Please use this identifier to cite or link to this item:
Title: Performance studies of wireless communication systems with selection diversity
Authors: Zhu, Yunfeng.
Keywords: DRNTU::Engineering::Electrical and electronic engineering::Wireless communication systems
Issue Date: 2009
Abstract: This report assesses the performance of selection diversity receiver in a slow, frequency-flat-fading channel in the presence of additive white Gaussian noise (AWGN). The signals are binary phase-shift keying (BPSK) or binary frequency-shift keying (BFSK) modulated. The fading channels include Rayleigh, Rician, and Nakagami-m fading channels. Simulations are done for the case where the fading variables for each channel are independent of each other. In that case, the analysis of the wireless system is fairly straightforward and theoretical expressions for the signal to noise ratio (SNR) and bit-error rate (BER) can be easily derived, which enables comparisons with simulated fading. In this project, equal-gain combining (EGC) and maximum-ratio combining (MRC) are also studied, and the simulation results are used to compare with selection diversity combining (SDC). Some conclusions can be drawn from this project. Signals have better performance when using BPSK modulation than using BFSK modulation. Rayleigh fading channel has the most fading effect compared with Rician and Nakagami-m fading channel. When diversity combining techniques are employed at the receiver, MRC is found to have the best performance, followed by EGC and SDC. It is also found that SDC and EGC have simpler receiver structure compared with MRC. SDC can be applied in both coherent and non-coherent detection.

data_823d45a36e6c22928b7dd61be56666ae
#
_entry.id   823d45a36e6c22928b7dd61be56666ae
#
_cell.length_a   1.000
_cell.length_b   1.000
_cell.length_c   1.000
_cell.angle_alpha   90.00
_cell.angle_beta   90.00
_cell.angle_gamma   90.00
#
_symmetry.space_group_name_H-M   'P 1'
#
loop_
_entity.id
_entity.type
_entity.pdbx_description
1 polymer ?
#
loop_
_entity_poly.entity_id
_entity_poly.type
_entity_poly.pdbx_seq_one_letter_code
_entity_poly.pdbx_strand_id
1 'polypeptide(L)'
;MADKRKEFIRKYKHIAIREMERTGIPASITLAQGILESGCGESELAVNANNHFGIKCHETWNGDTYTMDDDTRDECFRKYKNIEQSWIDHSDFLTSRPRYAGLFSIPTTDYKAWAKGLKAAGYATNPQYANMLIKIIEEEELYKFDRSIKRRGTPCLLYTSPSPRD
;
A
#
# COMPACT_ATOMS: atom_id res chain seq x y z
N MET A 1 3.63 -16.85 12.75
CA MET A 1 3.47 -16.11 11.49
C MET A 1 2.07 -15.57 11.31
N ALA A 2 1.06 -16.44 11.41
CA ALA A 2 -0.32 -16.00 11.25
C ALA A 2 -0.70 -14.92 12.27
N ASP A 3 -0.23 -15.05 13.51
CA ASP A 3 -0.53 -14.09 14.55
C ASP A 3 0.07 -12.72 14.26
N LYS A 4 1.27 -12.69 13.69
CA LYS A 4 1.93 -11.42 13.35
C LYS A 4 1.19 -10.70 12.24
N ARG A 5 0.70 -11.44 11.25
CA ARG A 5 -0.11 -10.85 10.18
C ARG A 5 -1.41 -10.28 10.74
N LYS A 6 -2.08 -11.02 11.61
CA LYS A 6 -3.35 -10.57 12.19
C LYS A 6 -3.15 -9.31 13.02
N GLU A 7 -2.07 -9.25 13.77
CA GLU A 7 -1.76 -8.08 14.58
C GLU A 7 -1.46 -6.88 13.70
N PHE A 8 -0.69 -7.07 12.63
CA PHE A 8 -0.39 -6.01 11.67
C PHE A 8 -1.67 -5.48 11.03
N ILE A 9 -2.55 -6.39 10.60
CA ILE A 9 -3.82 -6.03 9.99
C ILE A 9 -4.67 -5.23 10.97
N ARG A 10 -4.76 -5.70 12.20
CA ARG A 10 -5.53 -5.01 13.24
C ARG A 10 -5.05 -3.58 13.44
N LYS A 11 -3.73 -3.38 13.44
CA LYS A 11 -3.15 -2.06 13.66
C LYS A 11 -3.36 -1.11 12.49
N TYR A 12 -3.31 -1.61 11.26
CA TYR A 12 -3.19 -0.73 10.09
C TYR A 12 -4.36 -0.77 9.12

Rights: Nanyang Technological University
Fulltext Permission: restricted
Fulltext Availability: With Fulltext
Appears in Collections:EEE Student Reports (FYP/IA/PA/PI)

Files in This Item:
File Description SizeFormat 
FYP Report Final_Zhu Yunfeng.pdf
  Restricted Access
2.84 MBAdobe PDFView/Open

Page view(s) 10

Updated on Nov 25, 2020

Download(s) 10

Updated on Nov 25, 2020

Google ScholarTM


Items in DR-NTU are protected by copyright, with all rights reserved, unless otherwise indicated.